MORGANTOWN, W.Va. — Morgantown City Council has approved the application for $8 million in grant funding as part of the United States Department of Transportation’s (U.S. DOT) Rebuilding American Infrastructure with Sustainability and Equity (RAISE) Program.

The funding would support planning and feasibility studies for multimodal improvements and the roadway modernization of Dorsey Avenue and South High Street. The study would include considerations for an intersection redesign, bus facility improvements, and improved pedestrian crossings. The grant application also encompasses the design for several other improvements involving street connectors, which would all be part of the Multimodal Morgantown, Dorsey to Downtown Project.

“This project is also committing to a separated facility for bicycles and pedestrians,” said City of Morgantown Staff Engineer Drew Gatlin. “Additional facilities for other types of multimodal traffic, bus facilities, as well as upgrading the travel lanes on Dorsey.”

Designs for an overhaul of the intersection of Dorsey Avenue and South High Street would be reconstructed as part of the grant application for the RAISE Program. This would include expanded sidewalks with a goal of improving pedestrian safety and an expansion of Dorsey Avenue that would be similar to improvements considered for Green Bag Road when the RAISE grant was awarded to the city in 2022. Using information from the West Virginia Department of Highways, the city reflected an increase in traffic, and the speed of vehicles traveling down Dorsey Avenue (speed limit is 25 miles per hour) as reasons for the grant to go to the city a second time around.

“You all are probably familiar with complaints from your constituents about the level of service on Dorsey Avenue for many people walking,” said Gatlin in his presentation to council. “The DOH itself has collected data showing average speeds there exceed 35 miles per hour,” he said.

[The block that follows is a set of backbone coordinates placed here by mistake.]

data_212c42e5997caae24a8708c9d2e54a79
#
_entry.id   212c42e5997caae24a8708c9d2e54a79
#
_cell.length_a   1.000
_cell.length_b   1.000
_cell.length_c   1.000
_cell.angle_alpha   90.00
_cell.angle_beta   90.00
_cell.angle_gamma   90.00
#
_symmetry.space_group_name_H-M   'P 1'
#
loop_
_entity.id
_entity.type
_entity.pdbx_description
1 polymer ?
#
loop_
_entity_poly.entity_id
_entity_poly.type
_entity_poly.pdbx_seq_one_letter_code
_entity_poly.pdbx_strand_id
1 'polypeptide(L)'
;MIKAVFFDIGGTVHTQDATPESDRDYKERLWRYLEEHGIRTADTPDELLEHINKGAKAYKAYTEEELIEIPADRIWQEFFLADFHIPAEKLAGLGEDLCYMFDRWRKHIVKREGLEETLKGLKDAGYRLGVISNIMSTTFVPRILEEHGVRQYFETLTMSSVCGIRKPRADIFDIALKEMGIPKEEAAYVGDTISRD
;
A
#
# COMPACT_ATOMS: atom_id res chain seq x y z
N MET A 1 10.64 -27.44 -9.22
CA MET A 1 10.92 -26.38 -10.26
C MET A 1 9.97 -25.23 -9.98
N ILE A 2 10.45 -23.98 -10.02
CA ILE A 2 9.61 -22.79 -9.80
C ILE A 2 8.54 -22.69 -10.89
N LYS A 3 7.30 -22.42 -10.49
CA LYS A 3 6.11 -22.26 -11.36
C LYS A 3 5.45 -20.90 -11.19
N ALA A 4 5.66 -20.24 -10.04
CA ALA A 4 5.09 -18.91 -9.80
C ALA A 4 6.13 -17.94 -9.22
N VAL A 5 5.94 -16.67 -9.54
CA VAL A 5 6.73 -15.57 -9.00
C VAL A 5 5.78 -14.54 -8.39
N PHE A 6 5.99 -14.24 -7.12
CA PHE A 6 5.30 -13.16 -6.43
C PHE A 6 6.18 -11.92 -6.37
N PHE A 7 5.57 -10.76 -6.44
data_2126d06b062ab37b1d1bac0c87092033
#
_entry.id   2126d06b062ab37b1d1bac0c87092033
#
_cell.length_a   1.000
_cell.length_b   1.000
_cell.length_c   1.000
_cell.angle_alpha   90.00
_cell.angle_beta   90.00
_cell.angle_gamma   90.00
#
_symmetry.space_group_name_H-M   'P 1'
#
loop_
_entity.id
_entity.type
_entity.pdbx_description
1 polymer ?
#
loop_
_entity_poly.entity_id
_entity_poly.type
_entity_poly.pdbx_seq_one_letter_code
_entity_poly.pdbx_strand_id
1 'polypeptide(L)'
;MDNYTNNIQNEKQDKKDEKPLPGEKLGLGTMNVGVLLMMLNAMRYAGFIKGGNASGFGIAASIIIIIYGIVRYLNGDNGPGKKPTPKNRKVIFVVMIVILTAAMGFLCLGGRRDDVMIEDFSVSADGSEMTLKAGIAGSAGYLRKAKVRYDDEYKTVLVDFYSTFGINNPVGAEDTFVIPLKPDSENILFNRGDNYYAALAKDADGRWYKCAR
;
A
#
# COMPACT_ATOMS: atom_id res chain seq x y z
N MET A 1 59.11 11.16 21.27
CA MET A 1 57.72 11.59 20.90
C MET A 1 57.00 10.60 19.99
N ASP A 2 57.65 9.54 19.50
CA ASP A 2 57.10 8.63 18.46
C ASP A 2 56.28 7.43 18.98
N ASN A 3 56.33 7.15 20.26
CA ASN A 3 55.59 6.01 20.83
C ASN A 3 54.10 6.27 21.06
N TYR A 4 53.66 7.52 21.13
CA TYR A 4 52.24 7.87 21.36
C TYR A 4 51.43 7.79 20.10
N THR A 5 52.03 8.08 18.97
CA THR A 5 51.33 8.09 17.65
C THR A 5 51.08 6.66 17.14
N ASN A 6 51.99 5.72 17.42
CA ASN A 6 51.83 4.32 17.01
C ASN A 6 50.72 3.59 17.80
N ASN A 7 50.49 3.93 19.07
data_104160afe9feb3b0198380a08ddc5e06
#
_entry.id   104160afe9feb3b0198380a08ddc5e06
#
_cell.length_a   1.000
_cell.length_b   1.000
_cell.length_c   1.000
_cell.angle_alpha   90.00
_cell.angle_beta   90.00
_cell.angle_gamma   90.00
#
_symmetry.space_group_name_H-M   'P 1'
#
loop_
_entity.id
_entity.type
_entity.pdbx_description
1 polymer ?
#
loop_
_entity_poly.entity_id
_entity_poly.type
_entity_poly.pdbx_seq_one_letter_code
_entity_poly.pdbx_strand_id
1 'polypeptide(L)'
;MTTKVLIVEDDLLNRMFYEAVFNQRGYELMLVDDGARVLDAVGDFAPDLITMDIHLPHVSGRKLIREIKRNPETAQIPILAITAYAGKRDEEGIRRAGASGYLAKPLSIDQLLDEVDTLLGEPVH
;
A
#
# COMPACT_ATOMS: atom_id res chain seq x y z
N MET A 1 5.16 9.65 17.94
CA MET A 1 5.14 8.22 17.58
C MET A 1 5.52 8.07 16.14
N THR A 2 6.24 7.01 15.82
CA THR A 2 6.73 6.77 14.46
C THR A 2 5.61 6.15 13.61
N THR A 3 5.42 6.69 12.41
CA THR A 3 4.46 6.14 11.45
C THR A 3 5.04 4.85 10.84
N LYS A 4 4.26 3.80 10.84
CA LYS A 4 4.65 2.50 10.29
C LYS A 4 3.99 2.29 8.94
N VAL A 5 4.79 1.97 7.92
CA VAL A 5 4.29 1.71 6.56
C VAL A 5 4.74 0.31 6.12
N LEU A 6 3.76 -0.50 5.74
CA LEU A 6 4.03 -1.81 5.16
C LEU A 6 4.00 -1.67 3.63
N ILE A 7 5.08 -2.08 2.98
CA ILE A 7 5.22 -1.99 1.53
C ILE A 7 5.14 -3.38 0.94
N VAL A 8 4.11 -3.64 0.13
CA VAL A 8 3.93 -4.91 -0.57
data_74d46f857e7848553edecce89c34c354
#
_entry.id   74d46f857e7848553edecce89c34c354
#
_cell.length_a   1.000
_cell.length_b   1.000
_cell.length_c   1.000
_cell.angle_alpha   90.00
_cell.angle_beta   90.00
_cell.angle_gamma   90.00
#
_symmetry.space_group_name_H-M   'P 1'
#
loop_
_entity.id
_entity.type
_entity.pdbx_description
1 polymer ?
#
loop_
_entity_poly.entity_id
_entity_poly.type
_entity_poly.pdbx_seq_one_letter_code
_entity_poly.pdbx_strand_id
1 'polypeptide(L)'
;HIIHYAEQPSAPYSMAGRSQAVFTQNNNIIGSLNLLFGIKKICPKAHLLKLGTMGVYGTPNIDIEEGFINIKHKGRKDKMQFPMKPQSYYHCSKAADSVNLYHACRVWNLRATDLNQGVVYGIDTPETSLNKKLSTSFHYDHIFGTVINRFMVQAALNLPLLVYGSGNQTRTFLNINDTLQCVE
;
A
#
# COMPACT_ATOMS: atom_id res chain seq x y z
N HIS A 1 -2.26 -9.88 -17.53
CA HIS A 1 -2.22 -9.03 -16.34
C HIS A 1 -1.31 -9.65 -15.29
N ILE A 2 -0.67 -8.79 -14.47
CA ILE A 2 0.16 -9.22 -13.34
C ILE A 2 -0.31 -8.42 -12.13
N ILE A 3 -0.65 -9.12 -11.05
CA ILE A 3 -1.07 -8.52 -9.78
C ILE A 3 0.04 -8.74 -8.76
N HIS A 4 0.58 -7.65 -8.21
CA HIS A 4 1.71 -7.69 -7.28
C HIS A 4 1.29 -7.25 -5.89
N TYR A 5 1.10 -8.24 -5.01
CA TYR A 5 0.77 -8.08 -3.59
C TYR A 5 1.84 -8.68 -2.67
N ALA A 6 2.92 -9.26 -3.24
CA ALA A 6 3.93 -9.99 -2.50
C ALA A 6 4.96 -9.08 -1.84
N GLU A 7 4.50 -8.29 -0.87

Additional connections would be considered after public engagement, planning, and feasibility studies if the RAISE grant application is accepted. Particularly, side streets that encompass Dorsey Avenue and roads around the South High Street Bridge, both of which have reported high-speeding vehicles and large amounts of tuck traffic over the years, Much like the Green Bag Road RAISE grant, Gatlin expects truck divertion efforts to also be a part of the design and study phase of the project if grants are awarded in 2024.

“South High Street, of course, we do have lots of needs there as well, you may be familiar with the truck traffic,” said Gatlin. “We’re also looking with this, at reformalizing certain truck routes, and working with the DOH to divert trucks away from the neighborhood before they even cross the bridge.”

The application for the U.S. Department of Transportation RAISE grant is one of several that the city is expected to hear back from in the next few months. Gatlin notified the council that a grant request related to White Park is also expected to have a decision made on a federal level within the next few months. Pending a decision from the U.S. DOT, the city could be in a position to have $10 million in grant funding for project designs by the end of spring 2024.

“You should hear back about this in the same timeline that we’re going to hear back about our $2 million grant that we just put in for clean-up for the rest of White Park, in May,” said Gatlin. “So it’s a very quick timeline forward,” he said.

The council also unanimously approved the second reading of an ordinance designating the Norwood Fire Station as a child “safe surrender site.” The site will be supported by the use of $1.7 million dedicated to renovations for the fire station. It is scheduled to be opened for the surrender of infants aged 30 days or younger starting at the end of March.